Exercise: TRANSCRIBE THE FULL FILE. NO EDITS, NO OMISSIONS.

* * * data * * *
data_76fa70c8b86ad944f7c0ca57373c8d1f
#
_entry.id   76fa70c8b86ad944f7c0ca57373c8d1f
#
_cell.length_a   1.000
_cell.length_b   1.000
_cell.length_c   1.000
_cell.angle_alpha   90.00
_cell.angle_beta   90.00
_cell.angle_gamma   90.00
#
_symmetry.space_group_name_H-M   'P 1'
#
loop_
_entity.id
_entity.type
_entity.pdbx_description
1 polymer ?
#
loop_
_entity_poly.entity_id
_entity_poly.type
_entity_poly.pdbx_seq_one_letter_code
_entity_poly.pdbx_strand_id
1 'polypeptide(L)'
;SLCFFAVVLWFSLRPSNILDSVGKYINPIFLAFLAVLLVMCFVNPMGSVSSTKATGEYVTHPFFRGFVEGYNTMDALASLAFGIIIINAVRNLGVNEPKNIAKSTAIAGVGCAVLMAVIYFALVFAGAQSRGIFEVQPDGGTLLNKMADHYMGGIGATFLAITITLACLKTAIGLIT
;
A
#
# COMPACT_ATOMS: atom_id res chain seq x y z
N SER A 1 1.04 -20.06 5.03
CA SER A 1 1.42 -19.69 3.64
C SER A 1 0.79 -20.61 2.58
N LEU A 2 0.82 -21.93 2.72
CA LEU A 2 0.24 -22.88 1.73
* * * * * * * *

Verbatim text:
data_76fa70c8b86ad944f7c0ca57373c8d1f
#
_entry.id   76fa70c8b86ad944f7c0ca57373c8d1f
#
_cell.length_a   1.000
_cell.length_b   1.000
_cell.length_c   1.000
_cell.angle_alpha   90.00
_cell.angle_beta   90.00
_cell.angle_gamma   90.00
#
_symmetry.space_group_name_H-M   'P 1'
#
loop_
_entity.id
_entity.type
_entity.pdbx_description
1 polymer ?
#
loop_
_entity_poly.entity_id
_entity_poly.type
_entity_poly.pdbx_seq_one_letter_code
_entity_poly.pdbx_strand_id
1 'polypeptide(L)'
;SLCFFAVVLWFSLRPSNILDSVGKYINPIFLAFLAVLLVMCFVNPMGSVSSTKATGEYVTHPFFRGFVEGYNTMDALASLAFGIIIINAVRNLGVNEPKNIAKSTAIAGVGCAVLMAVIYFALVFAGAQSRGIFEVQPDGGTLLNKMADHYMGGIGATFLAITITLACLKTAIGLIT
;
A
#
# COMPACT_ATOMS: atom_id res chain seq x y z
N SER A 1 1.04 -20.06 5.03
CA SER A 1 1.42 -19.69 3.64
C SER A 1 0.79 -20.61 2.58
N LEU A 2 0.82 -21.93 2.72
CA LEU A 2 0.24 -22.88 1.73